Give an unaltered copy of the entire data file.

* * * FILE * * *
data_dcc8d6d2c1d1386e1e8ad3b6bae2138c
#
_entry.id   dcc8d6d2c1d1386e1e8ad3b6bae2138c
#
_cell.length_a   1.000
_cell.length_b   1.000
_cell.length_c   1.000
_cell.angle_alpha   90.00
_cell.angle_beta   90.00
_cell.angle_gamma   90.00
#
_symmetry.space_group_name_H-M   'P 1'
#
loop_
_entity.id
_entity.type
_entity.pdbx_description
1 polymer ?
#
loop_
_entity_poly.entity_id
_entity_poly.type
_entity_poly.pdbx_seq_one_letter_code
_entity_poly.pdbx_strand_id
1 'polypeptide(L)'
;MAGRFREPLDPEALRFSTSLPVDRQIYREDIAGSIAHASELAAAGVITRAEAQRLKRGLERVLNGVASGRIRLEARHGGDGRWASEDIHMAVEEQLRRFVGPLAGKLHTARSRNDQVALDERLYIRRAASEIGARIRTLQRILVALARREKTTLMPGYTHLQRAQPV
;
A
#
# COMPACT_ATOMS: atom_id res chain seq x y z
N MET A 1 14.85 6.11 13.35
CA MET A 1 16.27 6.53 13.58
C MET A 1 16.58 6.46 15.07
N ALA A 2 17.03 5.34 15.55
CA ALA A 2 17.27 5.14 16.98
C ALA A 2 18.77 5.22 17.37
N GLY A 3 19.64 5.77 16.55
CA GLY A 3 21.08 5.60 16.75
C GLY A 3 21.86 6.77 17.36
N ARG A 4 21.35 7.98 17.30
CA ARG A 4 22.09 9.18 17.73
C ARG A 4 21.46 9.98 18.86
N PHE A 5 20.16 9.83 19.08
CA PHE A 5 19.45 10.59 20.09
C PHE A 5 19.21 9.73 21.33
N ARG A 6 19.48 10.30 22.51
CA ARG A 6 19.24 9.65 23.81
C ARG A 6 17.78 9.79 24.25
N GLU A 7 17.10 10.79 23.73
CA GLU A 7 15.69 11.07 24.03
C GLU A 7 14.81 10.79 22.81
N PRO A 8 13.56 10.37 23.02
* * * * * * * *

data_dcc8d6d2c1d1386e1e8ad3b6bae2138c
#
_entry.id   dcc8d6d2c1d1386e1e8ad3b6bae2138c
#
_cell.length_a   1.000
_cell.length_b   1.000
_cell.length_c   1.000
_cell.angle_alpha   90.00
_cell.angle_beta   90.00
_cell.angle_gamma   90.00
#
_symmetry.space_group_name_H-M   'P 1'
#
loop_
_entity.id
_entity.type
_entity.pdbx_description
1 polymer ?
#
loop_
_entity_poly.entity_id
_entity_poly.type
_entity_poly.pdbx_seq_one_letter_code
_entity_poly.pdbx_strand_id
1 'polypeptide(L)'
;MAGRFREPLDPEALRFSTSLPVDRQIYREDIAGSIAHASELAAAGVITRAEAQRLKRGLERVLNGVASGRIRLEARHGGDGRWASEDIHMAVEEQLRRFVGPLAGKLHTARSRNDQVALDERLYIRRAASEIGARIRTLQRILVALARREKTTLMPGYTHLQRAQPV
;
A
#
# COMPACT_ATOMS: atom_id res chain seq x y z
N MET A 1 14.85 6.11 13.35
CA MET A 1 16.27 6.53 13.58
C MET A 1 16.58 6.46 15.07
N ALA A 2 17.03 5.34 15.55
CA ALA A 2 17.27 5.14 16.98
C ALA A 2 18.77 5.22 17.37
N GLY A 3 19.64 5.77 16.55
CA GLY A 3 21.08 5.60 16.75
C GLY A 3 21.86 6.77 17.36
N ARG A 4 21.35 7.98 17.30
CA ARG A 4 22.09 9.18 17.73
C ARG A 4 21.46 9.98 18.86
N PHE A 5 20.16 9.83 19.08
CA PHE A 5 19.45 10.59 20.09
C PHE A 5 19.21 9.73 21.33
N ARG A 6 19.48 10.30 22.51
CA ARG A 6 19.24 9.65 23.81
C ARG A 6 17.78 9.79 24.25
N GLU A 7 17.10 10.79 23.73
CA GLU A 7 15.69 11.07 24.03
C GLU A 7 14.81 10.79 22.81
N PRO A 8 13.56 10.37 23.02